The center-right coalition government led by Prime Minister Janez Jansa (Slovenian Democratic Party, SDS) will likely survive the motion of no confidence scheduled for 15 February. The vote’s outcome will increase the probability of the SDS-led cabinet lasting until the end of the term in mid-2022. It could also encourage the government to deepen its illiberal agenda and rhetoric. On the other hand, if the motion succeeds, the leader of the Democratic Party of Pensioners of Slovenia (DeSUS), Karl Erjavec, will get a chance to form a wide center-left coalition government.
The motion was initiated on 10 February by five center-left opposition parties united under the banner of the Constitutional Arch Coalition (KUL), which accuse the Jansa’s coalition government of undermining the constitution, mishandling the Covid-19 pandemic, and damaging Slovenia’s international reputation. The motion needs the backing of an absolute majority of deputies (46) in the 90-seat parliament to succeed.
Based on the previous censure motion tabled in January – withdrawn due to a Covid-19 outbreak in parliament – the opposition can rely on 42 votes. The motion’s backers hope that some deputies from the ruling camp – or its supporters – will switch sides encouraged by the secret ballot. However, defections from the ruling SDS and its junior coalition partner center-right New Slovenia appear unlikely. Moreover, while the center-left Modern Centre Party (SMC) is generally considered a weak link in the governing coalition, a potential snap parliamentary election would be an undesirable scenario for SMC considering its low approval ratings. Meanwhile, the two national minority deputies in parliament tend to back whoever is in power, and the right-wing Slovenian National Party is unlikely to back the center-left opposition. As a result, Jansa has a good chance (70% probability) of surviving the no-confidence motion.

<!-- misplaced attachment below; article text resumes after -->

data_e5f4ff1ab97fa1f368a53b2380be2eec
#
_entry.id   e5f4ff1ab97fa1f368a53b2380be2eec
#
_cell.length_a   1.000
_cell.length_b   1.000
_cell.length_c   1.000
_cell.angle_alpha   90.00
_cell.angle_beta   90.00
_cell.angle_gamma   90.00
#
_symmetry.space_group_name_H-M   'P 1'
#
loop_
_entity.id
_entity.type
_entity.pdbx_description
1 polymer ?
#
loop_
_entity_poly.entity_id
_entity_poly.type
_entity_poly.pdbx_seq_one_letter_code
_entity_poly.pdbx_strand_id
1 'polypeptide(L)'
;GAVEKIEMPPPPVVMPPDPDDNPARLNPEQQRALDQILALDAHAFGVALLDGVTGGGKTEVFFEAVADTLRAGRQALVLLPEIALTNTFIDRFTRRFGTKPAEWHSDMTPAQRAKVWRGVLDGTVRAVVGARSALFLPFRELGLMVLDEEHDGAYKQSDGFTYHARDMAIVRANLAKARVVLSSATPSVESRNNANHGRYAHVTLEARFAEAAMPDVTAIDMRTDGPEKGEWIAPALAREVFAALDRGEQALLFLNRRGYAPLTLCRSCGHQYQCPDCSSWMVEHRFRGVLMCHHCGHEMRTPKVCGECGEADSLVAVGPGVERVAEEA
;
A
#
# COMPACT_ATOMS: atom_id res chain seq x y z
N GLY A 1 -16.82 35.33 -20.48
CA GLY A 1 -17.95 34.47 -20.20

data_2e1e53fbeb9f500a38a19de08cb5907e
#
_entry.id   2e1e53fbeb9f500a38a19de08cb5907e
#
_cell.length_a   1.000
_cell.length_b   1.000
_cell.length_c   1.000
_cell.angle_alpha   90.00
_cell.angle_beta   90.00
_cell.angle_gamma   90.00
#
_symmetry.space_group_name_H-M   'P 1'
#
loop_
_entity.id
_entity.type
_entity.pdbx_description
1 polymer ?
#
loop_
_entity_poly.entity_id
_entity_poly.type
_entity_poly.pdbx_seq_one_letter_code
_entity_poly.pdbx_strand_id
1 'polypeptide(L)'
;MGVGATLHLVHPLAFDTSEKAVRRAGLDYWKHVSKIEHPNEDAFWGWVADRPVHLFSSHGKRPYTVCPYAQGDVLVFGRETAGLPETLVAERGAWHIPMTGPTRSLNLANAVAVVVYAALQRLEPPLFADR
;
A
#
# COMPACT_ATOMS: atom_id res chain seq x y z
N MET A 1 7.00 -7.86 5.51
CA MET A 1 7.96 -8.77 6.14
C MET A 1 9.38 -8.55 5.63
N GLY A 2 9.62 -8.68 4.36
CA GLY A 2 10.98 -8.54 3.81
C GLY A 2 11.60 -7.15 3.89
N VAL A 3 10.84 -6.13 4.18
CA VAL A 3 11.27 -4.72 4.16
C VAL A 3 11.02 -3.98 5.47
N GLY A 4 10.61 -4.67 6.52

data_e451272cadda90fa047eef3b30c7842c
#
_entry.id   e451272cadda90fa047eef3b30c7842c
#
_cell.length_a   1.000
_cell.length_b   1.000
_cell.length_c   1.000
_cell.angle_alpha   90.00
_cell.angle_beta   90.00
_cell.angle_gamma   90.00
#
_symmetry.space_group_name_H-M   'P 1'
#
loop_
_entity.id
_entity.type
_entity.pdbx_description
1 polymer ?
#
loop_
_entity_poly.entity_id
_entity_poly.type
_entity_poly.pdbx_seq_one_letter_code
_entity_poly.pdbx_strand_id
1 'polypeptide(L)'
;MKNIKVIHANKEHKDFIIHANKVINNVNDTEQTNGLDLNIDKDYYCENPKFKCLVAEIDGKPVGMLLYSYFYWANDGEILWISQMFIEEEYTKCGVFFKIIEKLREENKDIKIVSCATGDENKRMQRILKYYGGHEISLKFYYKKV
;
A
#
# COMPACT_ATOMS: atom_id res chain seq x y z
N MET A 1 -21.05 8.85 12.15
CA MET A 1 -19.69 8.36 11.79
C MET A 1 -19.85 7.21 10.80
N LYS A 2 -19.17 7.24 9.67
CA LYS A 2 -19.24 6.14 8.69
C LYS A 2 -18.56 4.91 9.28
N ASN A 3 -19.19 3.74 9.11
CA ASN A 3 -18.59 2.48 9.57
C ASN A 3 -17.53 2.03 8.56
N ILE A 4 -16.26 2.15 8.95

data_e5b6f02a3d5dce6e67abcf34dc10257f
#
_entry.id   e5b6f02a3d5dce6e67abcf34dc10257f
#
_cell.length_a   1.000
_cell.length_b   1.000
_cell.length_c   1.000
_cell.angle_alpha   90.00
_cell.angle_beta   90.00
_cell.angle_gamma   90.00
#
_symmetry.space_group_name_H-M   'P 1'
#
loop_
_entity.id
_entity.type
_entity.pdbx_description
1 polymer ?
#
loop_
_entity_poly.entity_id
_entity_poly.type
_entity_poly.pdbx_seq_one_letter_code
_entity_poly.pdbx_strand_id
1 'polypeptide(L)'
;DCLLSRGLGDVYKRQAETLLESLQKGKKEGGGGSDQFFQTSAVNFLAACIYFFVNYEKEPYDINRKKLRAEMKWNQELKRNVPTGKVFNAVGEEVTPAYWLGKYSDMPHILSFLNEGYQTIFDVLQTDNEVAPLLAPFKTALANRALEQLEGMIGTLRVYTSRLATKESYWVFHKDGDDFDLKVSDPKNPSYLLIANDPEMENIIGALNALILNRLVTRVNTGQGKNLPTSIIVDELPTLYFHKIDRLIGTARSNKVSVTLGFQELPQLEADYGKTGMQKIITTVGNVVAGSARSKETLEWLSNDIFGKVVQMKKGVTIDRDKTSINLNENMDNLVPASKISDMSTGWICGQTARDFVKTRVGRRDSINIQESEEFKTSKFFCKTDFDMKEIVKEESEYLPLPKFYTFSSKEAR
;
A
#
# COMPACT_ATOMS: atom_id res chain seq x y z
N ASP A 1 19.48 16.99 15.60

An unsuccessful motion would raise the probability of the SDS-led government serving until the end of the term in mid-2022. It could also embolden Jansa to deepen his grip on power via greater leverage over media, reduced support for civil society, and continued attacks on political opponents. Perhaps the greatest risk to democratic institutions is the proposed media financing reform, which would cut funding to the public broadcaster and the state news agency, likely at the expense of greater support for private media channels like the SDS-controlled Nova24TV. However, Jansa’s minority government has so far failed to secure parliamentary support for the controversial reform. Jansa’s populist rhetoric and illiberal intentions could attract greater international attention during Slovenia’s presidency of the Council of the European Union in the second half of 2021.
In case the KUL manages to vote the Jansa government out of office (30% probability), the DeSUS leader Karl Erjavec would become a prime minister-designate and have 15 days to present a new cabinet for approval in parliament by a simple majority. If confirmed, the Erjavec cabinet would focus on the EU presidency, handling the pandemic, and economic recovery. However, his wide center-left coalition government would face challenges to survive until the end of the term due to internal rivalries. Should Erjavec’s efforts to form (or maintain) the new government fail, an early general election would become the most likely scenario.